by Cynthia L. Cooper
(WE) NEW YORK -- The technician performing the sonogram on Ashley Kutach during the 20th week of her pregnancy nearly two years ago became strangely quiet. "The technician wasn't saying 'Oh, look the baby's waving.' She kept going back to the brain," said Kutach, who lived in Austin, Texas, with her husband and their 1-year-old son.
The couple soon heard a sad prognosis of the severe physical and mental abnormalities and, after much reflection, decided to terminate the pregnancy. "You never know until you are sitting in this position. It was the best decision for our family. I couldn't bring my daughter into the world like that," she said.
Kutach is willing to talk about the abortion she had in a Houston hospital, even willing for her name to be used in an article. But she would not be willing to open her medical records to a government scrutiny or subpoena. "There are some things that should be kept private," she said.
Records of abortions like hers are safe for now. An unprecedented legal battle waged since November in five states and seven separate federal courts, including two at the appellate level, has finally turned back the tide of Justice Department demands for women's medical records. But, by no means, is the match over.
Beginning in late December, 2003, the U.S. Justice Department, headed by Attorney General John Ashcroft, issued subpoenas for hundreds of medical records of women in similar situations as Kutach at 12 medical facilities throughout the nation, as part of its effort to save a federal abortion ban from three simultaneous lawsuits challenging the ban's constitutionality.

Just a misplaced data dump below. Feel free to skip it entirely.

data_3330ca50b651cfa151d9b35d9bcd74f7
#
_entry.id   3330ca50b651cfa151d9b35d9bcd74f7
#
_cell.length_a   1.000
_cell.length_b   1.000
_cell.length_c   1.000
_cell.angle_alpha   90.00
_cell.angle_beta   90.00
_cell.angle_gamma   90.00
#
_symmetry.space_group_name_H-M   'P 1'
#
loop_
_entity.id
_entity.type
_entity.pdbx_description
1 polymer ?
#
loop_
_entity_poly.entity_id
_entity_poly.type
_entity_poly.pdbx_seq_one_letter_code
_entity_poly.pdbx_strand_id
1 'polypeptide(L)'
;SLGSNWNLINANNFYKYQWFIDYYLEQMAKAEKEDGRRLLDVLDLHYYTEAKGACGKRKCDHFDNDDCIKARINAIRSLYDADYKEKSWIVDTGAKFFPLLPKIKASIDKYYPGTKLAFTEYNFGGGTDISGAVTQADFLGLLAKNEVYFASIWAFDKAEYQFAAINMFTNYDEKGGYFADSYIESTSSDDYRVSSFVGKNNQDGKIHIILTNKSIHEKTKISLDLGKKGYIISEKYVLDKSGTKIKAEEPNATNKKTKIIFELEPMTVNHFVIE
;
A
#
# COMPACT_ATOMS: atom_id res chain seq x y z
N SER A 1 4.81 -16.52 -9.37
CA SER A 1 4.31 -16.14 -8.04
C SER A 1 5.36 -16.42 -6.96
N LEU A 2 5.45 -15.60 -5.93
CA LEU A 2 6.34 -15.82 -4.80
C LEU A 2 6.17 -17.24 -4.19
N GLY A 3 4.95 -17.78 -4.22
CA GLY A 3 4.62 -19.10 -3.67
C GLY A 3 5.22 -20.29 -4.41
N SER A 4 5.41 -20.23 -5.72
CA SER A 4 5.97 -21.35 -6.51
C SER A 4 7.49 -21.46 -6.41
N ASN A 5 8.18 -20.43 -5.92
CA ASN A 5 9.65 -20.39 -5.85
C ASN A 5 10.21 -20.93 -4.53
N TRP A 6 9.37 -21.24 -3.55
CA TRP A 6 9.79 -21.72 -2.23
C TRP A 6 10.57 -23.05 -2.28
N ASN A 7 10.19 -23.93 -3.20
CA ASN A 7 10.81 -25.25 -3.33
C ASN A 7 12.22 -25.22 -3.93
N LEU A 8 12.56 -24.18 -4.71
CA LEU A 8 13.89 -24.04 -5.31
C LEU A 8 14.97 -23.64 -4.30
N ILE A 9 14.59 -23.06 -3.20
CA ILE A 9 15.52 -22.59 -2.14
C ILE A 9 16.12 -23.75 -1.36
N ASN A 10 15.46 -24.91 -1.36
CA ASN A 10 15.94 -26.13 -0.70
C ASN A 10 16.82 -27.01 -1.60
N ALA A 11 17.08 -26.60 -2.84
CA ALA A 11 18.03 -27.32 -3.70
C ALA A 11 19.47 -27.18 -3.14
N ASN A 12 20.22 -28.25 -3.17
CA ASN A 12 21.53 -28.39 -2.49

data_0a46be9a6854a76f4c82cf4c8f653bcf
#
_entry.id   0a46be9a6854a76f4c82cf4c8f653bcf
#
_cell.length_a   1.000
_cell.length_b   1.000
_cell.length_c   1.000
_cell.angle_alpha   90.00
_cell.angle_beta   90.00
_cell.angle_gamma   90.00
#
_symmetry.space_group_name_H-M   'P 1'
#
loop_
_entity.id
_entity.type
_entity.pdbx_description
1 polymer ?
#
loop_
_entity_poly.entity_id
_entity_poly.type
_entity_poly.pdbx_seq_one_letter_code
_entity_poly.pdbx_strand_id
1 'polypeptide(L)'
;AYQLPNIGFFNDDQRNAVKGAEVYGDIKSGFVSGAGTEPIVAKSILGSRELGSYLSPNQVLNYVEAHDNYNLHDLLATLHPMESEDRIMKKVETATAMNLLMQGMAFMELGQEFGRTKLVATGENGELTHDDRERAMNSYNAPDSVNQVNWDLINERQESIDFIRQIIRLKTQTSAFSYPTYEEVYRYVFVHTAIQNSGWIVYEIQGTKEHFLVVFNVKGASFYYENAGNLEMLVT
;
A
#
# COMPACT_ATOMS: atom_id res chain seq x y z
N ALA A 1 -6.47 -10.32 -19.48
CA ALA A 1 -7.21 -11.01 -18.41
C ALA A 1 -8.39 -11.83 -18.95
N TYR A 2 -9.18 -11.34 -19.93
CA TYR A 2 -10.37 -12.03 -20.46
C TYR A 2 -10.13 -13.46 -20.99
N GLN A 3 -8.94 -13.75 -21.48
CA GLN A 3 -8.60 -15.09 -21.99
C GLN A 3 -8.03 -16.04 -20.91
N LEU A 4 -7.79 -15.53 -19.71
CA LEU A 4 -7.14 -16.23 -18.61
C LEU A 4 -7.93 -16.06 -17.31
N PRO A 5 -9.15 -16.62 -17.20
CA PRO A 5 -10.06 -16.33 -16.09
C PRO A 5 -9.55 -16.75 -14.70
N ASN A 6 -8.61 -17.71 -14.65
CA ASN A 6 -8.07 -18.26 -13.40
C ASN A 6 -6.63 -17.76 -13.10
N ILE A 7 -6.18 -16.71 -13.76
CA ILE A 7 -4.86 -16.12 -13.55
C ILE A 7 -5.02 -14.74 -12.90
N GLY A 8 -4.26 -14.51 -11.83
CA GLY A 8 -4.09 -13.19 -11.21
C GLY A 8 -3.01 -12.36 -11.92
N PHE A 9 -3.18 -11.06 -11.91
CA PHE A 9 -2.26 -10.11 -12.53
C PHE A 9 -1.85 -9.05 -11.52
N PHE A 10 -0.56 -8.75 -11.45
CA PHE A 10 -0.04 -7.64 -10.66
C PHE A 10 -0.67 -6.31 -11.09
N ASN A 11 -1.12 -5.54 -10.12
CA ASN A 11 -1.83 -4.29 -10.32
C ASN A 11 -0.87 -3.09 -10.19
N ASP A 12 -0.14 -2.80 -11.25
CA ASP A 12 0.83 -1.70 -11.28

The first federal law criminalizing abortion procedures was signed by President George W. Bush last November in a huddle of male legislators and religious dignitaries. It declares that a doctor can be arrested for using surgical procedures that the law calls "partial-birth abortion," a non-medical term. The law does not include a safeguard for women's health, as the Supreme Court said would be required for such an abortion ban to meet constitutional standards.
Eleven doctors, a professional association and Planned Parenthood groups immediately brought lawsuits in federal courts in New York, Nebraska and California. A central argument in all three cases is that the law has no health exception.
At the outset, all three federal courts temporarily blocked the ban from taking effect until trials could be held on constitutionality.
Ashcroft responded by declaring in a press release that the Justice Department would "devote all resources necessary" to "vigorously" maintain the ban. The Justice Department did not respond to requests for comment for this article.
The department's annual budget is $21 billion. The ban is being challenged by nonprofit organizations and practitioners who are represented by nonprofit legal organizations.